News / May 2024

Father Gregory Boyle, S.J. is a Recipient of The Presidential Medal of Freedom

Los Angeles (May 4, 2024) – Homeboy Industries is proud to announce that its Founder, Father Gregory Boyle, S.J., received The Presidential Medal of Freedom from President Joseph R. Biden, Jr. in a White House ceremony that took place on Friday, May 3rd. The Presidential Medal of Freedom is the United States’ highest civilian honor.

“This recognition is heartening because it honors the many thousands of men and women who have walked through our doors at Homeboy Industries since 1988,” said Father Gregory Boyle, S.J., Founder of Homeboy Industries. Adding that, “It acknowledges their dignity and nobility and the courage of their tenderness. It underscores for us all, the invitation to no longer punish wound, but seek its healing. It recognizes the need to invest in people and to create together a community of cherished belonging.”

Father Greg’s ministry through Homeboy Industries exemplifies the transformative power of compassion, forgiveness, and second chances. For decades, Father Greg has empowered hundreds of thousands of individuals to break free from cycles of poverty, violence, and incarceration. His unwavering dedication to building bridges across divides and promoting understanding through compassion, kinship and tenderness underscores the importance of empathy and connection in creating a more harmonious society.

Founded as Jobs for the Future in 1988, Father Greg’s relentless commitment to standing with the most marginalized  has led to Homeboy Industries being the largest rehabilitation program in the world for formerly incarcerated, gang involved people. Homeboy’s healing centric program serves nearly 10,000 people in Los Angeles annually while acting as a global model for hundreds of orgnaizations in the U.S. and around the world who have been inspired by Father Greg’s work as part of the Global Homeboy Network.  In 2020, Homeboy Industries was the recipient of the Conrad N. Hilton Humanitarian Prize, awarded to Father Greg and Homeboy Industries for its extraordinary contributions toward alleviating human suffering.

“Father Greg’s message of hope, redemption, and the inherent worth of every individual transcends cultural and ideological boundaries, inspiring people from all walks of life to come together in community to help those who live on the margins of our society,” said Thomas Vozzo, Chief Executive Officer of Homeboy Industries.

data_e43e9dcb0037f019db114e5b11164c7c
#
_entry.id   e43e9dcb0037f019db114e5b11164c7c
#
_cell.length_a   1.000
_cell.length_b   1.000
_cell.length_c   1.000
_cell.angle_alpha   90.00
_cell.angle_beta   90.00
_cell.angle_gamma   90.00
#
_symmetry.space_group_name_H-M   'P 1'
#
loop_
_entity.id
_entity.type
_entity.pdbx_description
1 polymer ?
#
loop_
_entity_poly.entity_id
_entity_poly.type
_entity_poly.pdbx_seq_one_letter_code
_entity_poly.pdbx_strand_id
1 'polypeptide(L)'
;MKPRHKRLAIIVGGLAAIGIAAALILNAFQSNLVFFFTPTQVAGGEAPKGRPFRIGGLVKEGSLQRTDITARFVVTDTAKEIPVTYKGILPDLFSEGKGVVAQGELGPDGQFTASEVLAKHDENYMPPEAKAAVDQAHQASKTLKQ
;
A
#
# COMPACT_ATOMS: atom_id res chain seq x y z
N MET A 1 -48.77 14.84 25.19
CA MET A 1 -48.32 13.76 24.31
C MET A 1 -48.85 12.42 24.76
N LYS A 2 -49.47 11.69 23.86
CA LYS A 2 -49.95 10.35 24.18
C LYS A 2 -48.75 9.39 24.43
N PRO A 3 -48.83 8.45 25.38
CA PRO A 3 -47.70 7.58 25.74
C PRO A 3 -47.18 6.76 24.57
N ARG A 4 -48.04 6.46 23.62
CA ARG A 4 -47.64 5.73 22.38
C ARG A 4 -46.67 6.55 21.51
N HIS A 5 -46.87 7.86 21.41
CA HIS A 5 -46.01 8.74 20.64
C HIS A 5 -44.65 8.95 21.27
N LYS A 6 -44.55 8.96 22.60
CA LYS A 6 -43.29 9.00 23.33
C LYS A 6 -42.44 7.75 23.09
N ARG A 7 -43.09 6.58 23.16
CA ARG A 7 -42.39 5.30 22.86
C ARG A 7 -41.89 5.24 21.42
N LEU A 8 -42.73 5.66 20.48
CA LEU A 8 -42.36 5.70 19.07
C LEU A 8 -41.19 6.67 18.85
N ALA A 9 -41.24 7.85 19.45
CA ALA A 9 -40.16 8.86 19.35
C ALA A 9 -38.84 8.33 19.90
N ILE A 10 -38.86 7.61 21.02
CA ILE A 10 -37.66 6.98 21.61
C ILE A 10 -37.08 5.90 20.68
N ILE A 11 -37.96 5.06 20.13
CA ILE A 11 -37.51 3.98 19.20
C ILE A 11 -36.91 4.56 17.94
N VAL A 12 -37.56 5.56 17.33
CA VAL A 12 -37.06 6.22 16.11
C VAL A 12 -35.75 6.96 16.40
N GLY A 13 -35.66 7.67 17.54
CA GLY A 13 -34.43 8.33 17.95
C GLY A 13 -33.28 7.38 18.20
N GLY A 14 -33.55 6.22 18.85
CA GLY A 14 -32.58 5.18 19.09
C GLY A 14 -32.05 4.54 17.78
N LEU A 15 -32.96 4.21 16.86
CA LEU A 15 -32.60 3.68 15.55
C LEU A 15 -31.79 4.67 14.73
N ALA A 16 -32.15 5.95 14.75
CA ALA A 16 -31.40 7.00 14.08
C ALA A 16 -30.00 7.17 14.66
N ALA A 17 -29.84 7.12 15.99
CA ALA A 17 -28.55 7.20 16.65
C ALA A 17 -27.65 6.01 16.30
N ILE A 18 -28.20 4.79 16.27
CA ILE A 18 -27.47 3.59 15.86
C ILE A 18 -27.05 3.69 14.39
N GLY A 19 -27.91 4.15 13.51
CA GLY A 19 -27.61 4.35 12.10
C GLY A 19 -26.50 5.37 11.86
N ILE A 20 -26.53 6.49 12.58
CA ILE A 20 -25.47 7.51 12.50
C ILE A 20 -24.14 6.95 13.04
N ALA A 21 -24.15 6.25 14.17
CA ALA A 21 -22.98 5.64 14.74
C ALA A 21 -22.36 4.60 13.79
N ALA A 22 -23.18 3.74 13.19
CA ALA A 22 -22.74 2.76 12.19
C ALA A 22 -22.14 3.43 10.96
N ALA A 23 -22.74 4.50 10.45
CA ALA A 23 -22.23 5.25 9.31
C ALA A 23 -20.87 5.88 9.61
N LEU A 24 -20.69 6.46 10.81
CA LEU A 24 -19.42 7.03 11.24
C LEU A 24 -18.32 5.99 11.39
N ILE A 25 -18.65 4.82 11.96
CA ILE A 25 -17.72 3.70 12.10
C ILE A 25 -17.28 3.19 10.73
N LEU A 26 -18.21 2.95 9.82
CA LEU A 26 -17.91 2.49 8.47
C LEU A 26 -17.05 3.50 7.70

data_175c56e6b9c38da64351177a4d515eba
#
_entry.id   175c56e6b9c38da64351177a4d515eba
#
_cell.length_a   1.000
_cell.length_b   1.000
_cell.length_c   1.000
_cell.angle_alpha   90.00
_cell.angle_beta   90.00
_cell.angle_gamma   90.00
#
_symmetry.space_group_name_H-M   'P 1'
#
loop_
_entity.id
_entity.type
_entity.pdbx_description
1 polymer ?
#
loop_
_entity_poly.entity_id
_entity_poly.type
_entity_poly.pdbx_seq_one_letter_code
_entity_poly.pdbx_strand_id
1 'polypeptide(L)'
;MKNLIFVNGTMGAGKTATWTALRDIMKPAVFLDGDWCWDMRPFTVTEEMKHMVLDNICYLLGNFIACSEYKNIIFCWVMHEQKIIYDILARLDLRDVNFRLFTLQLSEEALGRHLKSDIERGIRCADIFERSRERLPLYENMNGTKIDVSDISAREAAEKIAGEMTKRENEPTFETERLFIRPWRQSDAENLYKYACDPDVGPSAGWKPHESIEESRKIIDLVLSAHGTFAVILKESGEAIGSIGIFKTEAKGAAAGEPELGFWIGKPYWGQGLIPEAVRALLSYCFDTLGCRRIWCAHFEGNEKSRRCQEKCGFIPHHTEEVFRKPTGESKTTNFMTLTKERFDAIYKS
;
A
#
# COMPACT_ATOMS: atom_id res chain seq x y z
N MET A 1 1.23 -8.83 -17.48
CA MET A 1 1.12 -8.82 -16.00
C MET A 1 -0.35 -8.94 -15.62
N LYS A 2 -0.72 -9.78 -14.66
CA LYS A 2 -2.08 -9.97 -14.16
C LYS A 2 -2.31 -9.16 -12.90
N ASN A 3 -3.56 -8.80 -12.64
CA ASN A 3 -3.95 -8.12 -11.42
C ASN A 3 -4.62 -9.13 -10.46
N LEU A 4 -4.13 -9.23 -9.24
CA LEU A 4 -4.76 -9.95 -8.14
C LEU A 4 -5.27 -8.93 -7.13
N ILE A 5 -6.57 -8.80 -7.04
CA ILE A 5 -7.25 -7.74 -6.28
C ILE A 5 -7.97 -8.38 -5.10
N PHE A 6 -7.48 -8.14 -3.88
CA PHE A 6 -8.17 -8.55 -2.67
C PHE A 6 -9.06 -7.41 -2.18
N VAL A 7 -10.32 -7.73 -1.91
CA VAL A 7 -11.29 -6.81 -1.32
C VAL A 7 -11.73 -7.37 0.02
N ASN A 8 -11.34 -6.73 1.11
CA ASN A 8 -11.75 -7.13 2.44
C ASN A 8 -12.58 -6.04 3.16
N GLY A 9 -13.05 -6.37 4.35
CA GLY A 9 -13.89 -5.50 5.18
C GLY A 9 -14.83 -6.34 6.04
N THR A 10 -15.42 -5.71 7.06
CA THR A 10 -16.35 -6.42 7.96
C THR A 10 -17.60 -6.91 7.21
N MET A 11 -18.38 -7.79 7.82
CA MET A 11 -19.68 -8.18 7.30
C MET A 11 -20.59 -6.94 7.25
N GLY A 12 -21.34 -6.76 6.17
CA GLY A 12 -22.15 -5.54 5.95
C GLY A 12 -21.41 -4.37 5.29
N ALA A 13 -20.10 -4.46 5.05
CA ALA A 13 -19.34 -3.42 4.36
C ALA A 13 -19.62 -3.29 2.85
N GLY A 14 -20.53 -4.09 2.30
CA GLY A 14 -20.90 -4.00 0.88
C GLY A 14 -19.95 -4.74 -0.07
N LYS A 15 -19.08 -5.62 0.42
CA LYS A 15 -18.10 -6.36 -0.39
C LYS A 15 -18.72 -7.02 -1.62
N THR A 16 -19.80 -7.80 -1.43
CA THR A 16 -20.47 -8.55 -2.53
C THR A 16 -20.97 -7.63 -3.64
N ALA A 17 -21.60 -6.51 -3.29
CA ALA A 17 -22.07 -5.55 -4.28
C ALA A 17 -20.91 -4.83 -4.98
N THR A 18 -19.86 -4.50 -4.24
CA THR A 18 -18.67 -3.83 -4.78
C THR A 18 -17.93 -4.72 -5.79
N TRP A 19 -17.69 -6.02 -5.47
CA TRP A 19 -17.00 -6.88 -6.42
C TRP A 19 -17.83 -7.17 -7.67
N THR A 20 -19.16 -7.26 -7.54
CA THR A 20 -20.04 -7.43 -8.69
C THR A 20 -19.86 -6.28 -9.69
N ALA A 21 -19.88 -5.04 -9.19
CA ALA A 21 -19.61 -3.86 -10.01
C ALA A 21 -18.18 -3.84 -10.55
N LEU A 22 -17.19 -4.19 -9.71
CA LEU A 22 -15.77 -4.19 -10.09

In the wake of the 1992 Los Angeles riots, Father Greg launched Homeboy’s first social enterprise in an abandoned bakery across the street from the church that generous donors helped them purchase. They called it Homeboy Bakery. Thirty-six years later, this first social enterprise business, Homeboy Bakery, has evolved into 13 social enterprises. In addition to the job training and its purposeful work model, Homeboy Industries provides relationally based, holistic services that include tattoo removal, legal, educational and housing services, substance use disorder support, mental health and wellness. The work in all areas is trauma informed, providing a therapeutic community of wraparound services focused on whole person healing. Homeboy Industries provides healing and alternatives to gang life, while creating more inclusive, safer, and healthier communities.

Born and raised in Los Angeles, Father Greg entered the Society of Jesus, the Jesuits, in 1972 and was ordained a Catholic priest in 1984. He holds a Bachelor’s degree in English from Gonzaga University, a Master’s degree in English from Loyola Marymount University, a Master of Divinity degree from the Weston School of Theology, and a Master of Sacred Theology degree from the Jesuit School of Theology at Berkeley.

Father Greg is the author of three books, including the 2010 New York Times-bestseller, “Tattoos on the Heart: The Power of Boundless Compassion.” He has received the California Peace Prize and is in the State of California Hall of Fame. In 2014, the White House named Father Greg a Champion of Change. He received the University of Notre Dame’s 2017 Laetare Medal, the oldest honor given to American Catholics.